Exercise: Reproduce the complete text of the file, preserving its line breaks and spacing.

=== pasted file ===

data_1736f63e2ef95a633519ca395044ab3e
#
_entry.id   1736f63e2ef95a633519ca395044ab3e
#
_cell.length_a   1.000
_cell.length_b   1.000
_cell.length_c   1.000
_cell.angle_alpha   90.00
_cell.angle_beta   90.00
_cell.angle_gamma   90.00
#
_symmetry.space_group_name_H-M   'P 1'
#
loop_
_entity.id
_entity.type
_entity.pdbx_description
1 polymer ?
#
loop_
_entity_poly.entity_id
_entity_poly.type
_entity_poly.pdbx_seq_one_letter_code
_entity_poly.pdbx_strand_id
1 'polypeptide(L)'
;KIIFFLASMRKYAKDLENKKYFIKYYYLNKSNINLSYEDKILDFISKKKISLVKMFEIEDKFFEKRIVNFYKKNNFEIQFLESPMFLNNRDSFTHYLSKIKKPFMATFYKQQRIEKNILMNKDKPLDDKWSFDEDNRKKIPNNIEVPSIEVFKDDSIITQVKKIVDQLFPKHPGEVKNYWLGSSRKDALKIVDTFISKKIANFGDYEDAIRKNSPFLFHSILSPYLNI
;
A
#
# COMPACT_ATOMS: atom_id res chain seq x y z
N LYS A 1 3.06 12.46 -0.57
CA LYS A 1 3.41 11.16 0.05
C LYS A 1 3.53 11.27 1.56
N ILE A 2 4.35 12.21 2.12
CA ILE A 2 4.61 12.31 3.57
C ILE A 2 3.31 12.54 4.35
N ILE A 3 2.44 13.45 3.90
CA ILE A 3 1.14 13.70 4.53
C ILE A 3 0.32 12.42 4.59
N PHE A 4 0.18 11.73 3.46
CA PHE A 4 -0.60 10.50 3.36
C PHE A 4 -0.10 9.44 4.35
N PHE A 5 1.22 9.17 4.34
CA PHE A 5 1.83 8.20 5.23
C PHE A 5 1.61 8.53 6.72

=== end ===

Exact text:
data_1736f63e2ef95a633519ca395044ab3e
#
_entry.id   1736f63e2ef95a633519ca395044ab3e
#
_cell.length_a   1.000
_cell.length_b   1.000
_cell.length_c   1.000
_cell.angle_alpha   90.00
_cell.angle_beta   90.00
_cell.angle_gamma   90.00
#
_symmetry.space_group_name_H-M   'P 1'
#
loop_
_entity.id
_entity.type
_entity.pdbx_description
1 polymer ?
#
loop_
_entity_poly.entity_id
_entity_poly.type
_entity_poly.pdbx_seq_one_letter_code
_entity_poly.pdbx_strand_id
1 'polypeptide(L)'
;KIIFFLASMRKYAKDLENKKYFIKYYYLNKSNINLSYEDKILDFISKKKISLVKMFEIEDKFFEKRIVNFYKKNNFEIQFLESPMFLNNRDSFTHYLSKIKKPFMATFYKQQRIEKNILMNKDKPLDDKWSFDEDNRKKIPNNIEVPSIEVFKDDSIITQVKKIVDQLFPKHPGEVKNYWLGSSRKDALKIVDTFISKKIANFGDYEDAIRKNSPFLFHSILSPYLNI
;
A
#
# COMPACT_ATOMS: atom_id res chain seq x y z
N LYS A 1 3.06 12.46 -0.57
CA LYS A 1 3.41 11.16 0.05
C LYS A 1 3.53 11.27 1.56
N ILE A 2 4.35 12.21 2.12
CA ILE A 2 4.61 12.31 3.57
C ILE A 2 3.31 12.54 4.35
N ILE A 3 2.44 13.45 3.90
CA ILE A 3 1.14 13.70 4.53
C ILE A 3 0.32 12.42 4.59
N PHE A 4 0.18 11.73 3.46
CA PHE A 4 -0.60 10.50 3.36
C PHE A 4 -0.10 9.44 4.35
N PHE A 5 1.22 9.17 4.34
CA PHE A 5 1.83 8.20 5.23
C PHE A 5 1.61 8.53 6.72